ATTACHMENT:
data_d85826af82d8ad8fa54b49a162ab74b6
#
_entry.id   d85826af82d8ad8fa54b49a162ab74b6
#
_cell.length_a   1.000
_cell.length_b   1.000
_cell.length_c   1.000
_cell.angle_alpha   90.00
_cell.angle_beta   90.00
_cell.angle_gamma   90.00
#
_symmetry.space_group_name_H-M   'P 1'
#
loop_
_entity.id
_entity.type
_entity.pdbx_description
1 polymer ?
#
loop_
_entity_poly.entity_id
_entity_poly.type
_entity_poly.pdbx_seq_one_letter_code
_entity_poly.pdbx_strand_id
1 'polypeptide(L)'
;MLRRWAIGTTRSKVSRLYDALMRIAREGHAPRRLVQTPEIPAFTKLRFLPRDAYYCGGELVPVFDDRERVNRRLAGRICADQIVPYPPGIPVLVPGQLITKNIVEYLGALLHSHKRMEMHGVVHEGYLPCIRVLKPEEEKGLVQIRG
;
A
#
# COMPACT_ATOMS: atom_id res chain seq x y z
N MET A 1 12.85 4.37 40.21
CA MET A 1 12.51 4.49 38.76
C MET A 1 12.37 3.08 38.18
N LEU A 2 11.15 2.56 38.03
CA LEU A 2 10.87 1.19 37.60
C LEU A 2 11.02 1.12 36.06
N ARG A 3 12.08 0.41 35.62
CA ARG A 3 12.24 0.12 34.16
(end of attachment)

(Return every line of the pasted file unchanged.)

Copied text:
data_d85826af82d8ad8fa54b49a162ab74b6
#
_entry.id   d85826af82d8ad8fa54b49a162ab74b6
#
_cell.length_a   1.000
_cell.length_b   1.000
_cell.length_c   1.000
_cell.angle_alpha   90.00
_cell.angle_beta   90.00
_cell.angle_gamma   90.00
#
_symmetry.space_group_name_H-M   'P 1'
#
loop_
_entity.id
_entity.type
_entity.pdbx_description
1 polymer ?
#
loop_
_entity_poly.entity_id
_entity_poly.type
_entity_poly.pdbx_seq_one_letter_code
_entity_poly.pdbx_strand_id
1 'polypeptide(L)'
;MLRRWAIGTTRSKVSRLYDALMRIAREGHAPRRLVQTPEIPAFTKLRFLPRDAYYCGGELVPVFDDRERVNRRLAGRICADQIVPYPPGIPVLVPGQLITKNIVEYLGALLHSHKRMEMHGVVHEGYLPCIRVLKPEEEKGLVQIRG
;
A
#
# COMPACT_ATOMS: atom_id res chain seq x y z
N MET A 1 12.85 4.37 40.21
CA MET A 1 12.51 4.49 38.76
C MET A 1 12.37 3.08 38.18
N LEU A 2 11.15 2.56 38.03
CA LEU A 2 10.87 1.19 37.60
C LEU A 2 11.02 1.12 36.06
N ARG A 3 12.08 0.41 35.62
CA ARG A 3 12.24 0.12 34.16